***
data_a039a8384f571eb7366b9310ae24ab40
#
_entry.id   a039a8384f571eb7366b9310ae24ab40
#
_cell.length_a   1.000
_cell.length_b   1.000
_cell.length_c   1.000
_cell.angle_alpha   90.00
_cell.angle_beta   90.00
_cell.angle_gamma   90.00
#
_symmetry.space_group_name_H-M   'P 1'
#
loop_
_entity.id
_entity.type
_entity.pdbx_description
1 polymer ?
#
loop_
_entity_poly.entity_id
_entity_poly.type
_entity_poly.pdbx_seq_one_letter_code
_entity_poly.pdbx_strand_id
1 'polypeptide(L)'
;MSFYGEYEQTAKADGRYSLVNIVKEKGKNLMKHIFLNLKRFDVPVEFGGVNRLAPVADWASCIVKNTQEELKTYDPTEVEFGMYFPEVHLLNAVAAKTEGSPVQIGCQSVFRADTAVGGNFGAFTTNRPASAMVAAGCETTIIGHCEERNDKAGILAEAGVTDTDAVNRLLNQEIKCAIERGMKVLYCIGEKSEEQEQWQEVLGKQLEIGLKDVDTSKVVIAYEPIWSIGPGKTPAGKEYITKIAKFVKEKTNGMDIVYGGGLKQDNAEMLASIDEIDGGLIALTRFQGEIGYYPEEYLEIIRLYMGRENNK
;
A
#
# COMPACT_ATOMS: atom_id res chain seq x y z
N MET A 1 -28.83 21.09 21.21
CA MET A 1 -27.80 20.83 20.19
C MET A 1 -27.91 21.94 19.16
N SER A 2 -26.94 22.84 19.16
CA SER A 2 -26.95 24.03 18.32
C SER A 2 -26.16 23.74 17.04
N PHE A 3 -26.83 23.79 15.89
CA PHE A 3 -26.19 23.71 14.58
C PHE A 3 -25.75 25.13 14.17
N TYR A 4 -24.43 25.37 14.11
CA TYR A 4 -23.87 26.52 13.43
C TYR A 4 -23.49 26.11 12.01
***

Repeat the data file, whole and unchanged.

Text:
data_a039a8384f571eb7366b9310ae24ab40
#
_entry.id   a039a8384f571eb7366b9310ae24ab40
#
_cell.length_a   1.000
_cell.length_b   1.000
_cell.length_c   1.000
_cell.angle_alpha   90.00
_cell.angle_beta   90.00
_cell.angle_gamma   90.00
#
_symmetry.space_group_name_H-M   'P 1'
#
loop_
_entity.id
_entity.type
_entity.pdbx_description
1 polymer ?
#
loop_
_entity_poly.entity_id
_entity_poly.type
_entity_poly.pdbx_seq_one_letter_code
_entity_poly.pdbx_strand_id
1 'polypeptide(L)'
;MSFYGEYEQTAKADGRYSLVNIVKEKGKNLMKHIFLNLKRFDVPVEFGGVNRLAPVADWASCIVKNTQEELKTYDPTEVEFGMYFPEVHLLNAVAAKTEGSPVQIGCQSVFRADTAVGGNFGAFTTNRPASAMVAAGCETTIIGHCEERNDKAGILAEAGVTDTDAVNRLLNQEIKCAIERGMKVLYCIGEKSEEQEQWQEVLGKQLEIGLKDVDTSKVVIAYEPIWSIGPGKTPAGKEYITKIAKFVKEKTNGMDIVYGGGLKQDNAEMLASIDEIDGGLIALTRFQGEIGYYPEEYLEIIRLYMGRENNK
;
A
#
# COMPACT_ATOMS: atom_id res chain seq x y z
N MET A 1 -28.83 21.09 21.21
CA MET A 1 -27.80 20.83 20.19
C MET A 1 -27.91 21.94 19.16
N SER A 2 -26.94 22.84 19.16
CA SER A 2 -26.95 24.03 18.32
C SER A 2 -26.16 23.74 17.04
N PHE A 3 -26.83 23.79 15.89
CA PHE A 3 -26.19 23.71 14.58
C PHE A 3 -25.75 25.13 14.17
N TYR A 4 -24.43 25.37 14.11
CA TYR A 4 -23.87 26.52 13.43
C TYR A 4 -23.49 26.11 12.01